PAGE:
What I Wish I Knew About Creativity at 20

What I Wish I Knew About Creativity at 20

Imagine you could go back in time and give your 20-year-old self a bit of advice on investing in the creative process, coming up with new ideas, and producing good, fun work.

This story was originally published by Buffer Open

If only we could all go back in time to teach our younger selves what we know today.

What would you say?

I’ve thought a bit about this topic lately, as I reflect on how I’ve changed from the person I was in my twenties to the person I’ve become in my thirties. Creativity has become more and more important to me, both at work and at play. And the lessons I’ve learned along the way (and the ones I’m still learning) seem like something 20-year-old me would have liked to know.

You’re as creative as anyone

I’ve heard people tell me, “I’m just not that creative.” I don’t believe it. You are creative and ingenious and resourceful and brilliant. Creativity doesn’t have to be defined by the bounds of art or literature. Your creativity can reveal itself in so many different ways: parenting, relationships, wardrobe, problem-solving, ideas, shoelaces, Tumblrs, cooking.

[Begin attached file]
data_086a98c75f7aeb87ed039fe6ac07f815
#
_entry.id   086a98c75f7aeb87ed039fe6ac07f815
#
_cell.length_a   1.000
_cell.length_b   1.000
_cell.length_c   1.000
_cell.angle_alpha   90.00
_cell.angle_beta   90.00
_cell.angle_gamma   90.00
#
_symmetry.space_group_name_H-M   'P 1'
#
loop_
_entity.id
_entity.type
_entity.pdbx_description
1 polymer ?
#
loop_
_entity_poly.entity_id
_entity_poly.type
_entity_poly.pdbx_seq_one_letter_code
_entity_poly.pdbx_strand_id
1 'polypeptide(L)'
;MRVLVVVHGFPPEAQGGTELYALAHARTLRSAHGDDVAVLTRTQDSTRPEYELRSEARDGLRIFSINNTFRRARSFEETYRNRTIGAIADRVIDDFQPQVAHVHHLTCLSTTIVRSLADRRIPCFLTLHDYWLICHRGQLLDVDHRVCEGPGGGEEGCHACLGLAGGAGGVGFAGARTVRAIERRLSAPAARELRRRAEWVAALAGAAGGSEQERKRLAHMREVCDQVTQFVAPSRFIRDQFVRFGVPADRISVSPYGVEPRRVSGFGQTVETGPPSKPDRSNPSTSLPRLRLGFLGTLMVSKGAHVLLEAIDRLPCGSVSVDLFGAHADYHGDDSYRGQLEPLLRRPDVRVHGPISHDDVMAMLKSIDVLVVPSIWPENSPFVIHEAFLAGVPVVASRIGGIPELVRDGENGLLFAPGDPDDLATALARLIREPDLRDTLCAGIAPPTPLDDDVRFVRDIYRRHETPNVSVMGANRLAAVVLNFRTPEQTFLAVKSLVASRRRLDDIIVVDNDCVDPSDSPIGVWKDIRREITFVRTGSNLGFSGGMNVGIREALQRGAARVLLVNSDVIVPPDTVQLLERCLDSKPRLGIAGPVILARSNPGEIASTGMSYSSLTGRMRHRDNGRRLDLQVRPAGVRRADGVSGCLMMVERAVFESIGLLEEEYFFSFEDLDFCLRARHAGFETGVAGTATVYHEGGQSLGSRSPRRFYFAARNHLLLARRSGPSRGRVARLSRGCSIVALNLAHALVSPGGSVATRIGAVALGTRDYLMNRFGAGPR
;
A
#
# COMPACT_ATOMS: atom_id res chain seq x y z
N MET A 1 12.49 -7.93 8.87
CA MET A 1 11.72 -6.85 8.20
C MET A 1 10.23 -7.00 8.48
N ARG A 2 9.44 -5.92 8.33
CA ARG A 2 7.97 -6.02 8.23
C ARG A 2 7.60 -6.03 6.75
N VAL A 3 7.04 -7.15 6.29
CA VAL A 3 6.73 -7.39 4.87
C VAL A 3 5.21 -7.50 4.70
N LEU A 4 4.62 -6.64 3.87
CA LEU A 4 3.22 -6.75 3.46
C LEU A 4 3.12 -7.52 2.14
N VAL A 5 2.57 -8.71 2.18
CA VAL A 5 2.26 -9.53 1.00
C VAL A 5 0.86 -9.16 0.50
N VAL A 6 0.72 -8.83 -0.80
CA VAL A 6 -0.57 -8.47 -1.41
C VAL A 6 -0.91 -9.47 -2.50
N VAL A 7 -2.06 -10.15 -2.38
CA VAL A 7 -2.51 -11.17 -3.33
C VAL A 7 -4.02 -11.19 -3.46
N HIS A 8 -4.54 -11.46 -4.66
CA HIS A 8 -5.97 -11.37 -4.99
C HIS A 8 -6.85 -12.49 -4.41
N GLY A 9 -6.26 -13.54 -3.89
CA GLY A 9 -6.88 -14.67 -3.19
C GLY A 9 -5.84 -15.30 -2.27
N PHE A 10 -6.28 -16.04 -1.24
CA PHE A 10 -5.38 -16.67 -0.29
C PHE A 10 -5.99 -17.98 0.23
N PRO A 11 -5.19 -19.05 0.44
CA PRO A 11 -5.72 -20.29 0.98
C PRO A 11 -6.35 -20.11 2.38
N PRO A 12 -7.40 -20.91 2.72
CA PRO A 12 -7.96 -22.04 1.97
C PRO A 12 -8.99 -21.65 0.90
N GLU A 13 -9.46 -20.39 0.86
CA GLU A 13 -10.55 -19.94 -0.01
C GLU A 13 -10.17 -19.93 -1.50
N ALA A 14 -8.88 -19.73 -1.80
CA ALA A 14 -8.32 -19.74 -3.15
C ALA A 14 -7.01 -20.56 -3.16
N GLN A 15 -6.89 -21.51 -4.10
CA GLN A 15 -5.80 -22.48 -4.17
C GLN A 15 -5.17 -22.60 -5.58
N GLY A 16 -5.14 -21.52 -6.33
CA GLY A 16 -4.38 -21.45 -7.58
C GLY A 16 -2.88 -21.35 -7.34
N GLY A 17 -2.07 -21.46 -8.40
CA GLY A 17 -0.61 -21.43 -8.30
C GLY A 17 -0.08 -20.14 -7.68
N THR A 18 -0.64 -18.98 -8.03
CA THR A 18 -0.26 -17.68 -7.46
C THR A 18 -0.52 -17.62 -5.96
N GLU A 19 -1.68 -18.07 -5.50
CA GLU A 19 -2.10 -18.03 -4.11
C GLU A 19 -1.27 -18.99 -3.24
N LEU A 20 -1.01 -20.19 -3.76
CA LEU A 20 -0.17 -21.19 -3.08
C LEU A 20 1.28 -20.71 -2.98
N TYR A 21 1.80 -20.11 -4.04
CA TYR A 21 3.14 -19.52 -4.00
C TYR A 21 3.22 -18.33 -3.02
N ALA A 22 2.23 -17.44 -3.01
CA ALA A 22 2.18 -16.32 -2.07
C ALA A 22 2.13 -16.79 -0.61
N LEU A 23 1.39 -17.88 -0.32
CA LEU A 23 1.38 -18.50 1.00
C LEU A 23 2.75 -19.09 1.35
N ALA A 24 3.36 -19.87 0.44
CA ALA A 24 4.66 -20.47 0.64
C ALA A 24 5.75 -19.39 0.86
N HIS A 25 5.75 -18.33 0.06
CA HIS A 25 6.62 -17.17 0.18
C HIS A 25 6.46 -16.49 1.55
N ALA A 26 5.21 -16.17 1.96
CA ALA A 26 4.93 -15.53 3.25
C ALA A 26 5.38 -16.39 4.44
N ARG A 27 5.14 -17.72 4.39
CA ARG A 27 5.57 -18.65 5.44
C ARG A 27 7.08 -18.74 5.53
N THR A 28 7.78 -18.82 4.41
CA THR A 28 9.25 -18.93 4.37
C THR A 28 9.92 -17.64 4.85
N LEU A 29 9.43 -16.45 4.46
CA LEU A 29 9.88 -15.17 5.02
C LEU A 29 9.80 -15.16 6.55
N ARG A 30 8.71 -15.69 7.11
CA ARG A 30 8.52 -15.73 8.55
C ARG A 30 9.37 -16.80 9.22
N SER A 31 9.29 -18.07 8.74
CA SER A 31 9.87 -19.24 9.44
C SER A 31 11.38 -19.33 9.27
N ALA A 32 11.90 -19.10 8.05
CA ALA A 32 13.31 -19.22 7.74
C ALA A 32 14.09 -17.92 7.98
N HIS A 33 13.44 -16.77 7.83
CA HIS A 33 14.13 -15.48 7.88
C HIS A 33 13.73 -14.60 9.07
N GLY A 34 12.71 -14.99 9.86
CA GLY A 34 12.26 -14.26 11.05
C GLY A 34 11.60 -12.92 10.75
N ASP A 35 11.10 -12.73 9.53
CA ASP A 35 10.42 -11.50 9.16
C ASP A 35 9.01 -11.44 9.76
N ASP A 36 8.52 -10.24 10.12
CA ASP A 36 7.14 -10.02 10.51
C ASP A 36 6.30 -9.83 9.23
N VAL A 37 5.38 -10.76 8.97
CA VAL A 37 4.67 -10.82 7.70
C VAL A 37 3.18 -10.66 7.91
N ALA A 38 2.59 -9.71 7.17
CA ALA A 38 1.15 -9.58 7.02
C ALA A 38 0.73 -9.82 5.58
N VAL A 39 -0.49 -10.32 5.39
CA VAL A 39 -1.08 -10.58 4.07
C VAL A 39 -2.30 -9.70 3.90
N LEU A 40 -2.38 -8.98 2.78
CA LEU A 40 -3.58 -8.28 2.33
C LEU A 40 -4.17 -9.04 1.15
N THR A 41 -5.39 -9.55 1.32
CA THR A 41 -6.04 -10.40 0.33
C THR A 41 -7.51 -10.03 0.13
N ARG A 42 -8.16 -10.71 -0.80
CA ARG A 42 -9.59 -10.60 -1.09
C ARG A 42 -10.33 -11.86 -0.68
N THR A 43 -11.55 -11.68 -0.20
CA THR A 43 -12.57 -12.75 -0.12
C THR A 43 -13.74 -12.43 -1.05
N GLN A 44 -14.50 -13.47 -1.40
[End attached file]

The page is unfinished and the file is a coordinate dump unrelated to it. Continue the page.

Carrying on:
NEVER UNDERESTIMATE THE VALUE OF A CREATIVE OUTLET

Is the work you’re doing feeding your need for creativity? There are seasons of life when it might not. In those seasons, it’s so incredibly useful to have a creative outlet on which to rely.

Embrace constraints

Though it might seem counterintuitive, constraints can help you be even more creative. Embrace these constraints, whichever way they come—constraints on your time, your resources, your energy. If you’ve got 20 minutes to be creative, it might be all the time you need.

Twitter is a great example: creativity in 140 characters or fewer. Some take this to an even deeper level with six-word memoirs, summing up a bio in only six words.

Others will be better than you. And that’s a good thing

I sometimes get the urge to stop and drop everything when I see someone doing something I love better than I can do it. Turns out, it’s not best for me that I be the best.

Have you heard the phrase, “If you’re the smartest person in the room, then you’re in the wrong room”? I think this can hold true for the authors you read, the musicians you admire, and the creatives you follow. Set up shop in a room where you will be motivated to achieve great things and to grow your creativity.

For the entire list by Kevan Lee, click here.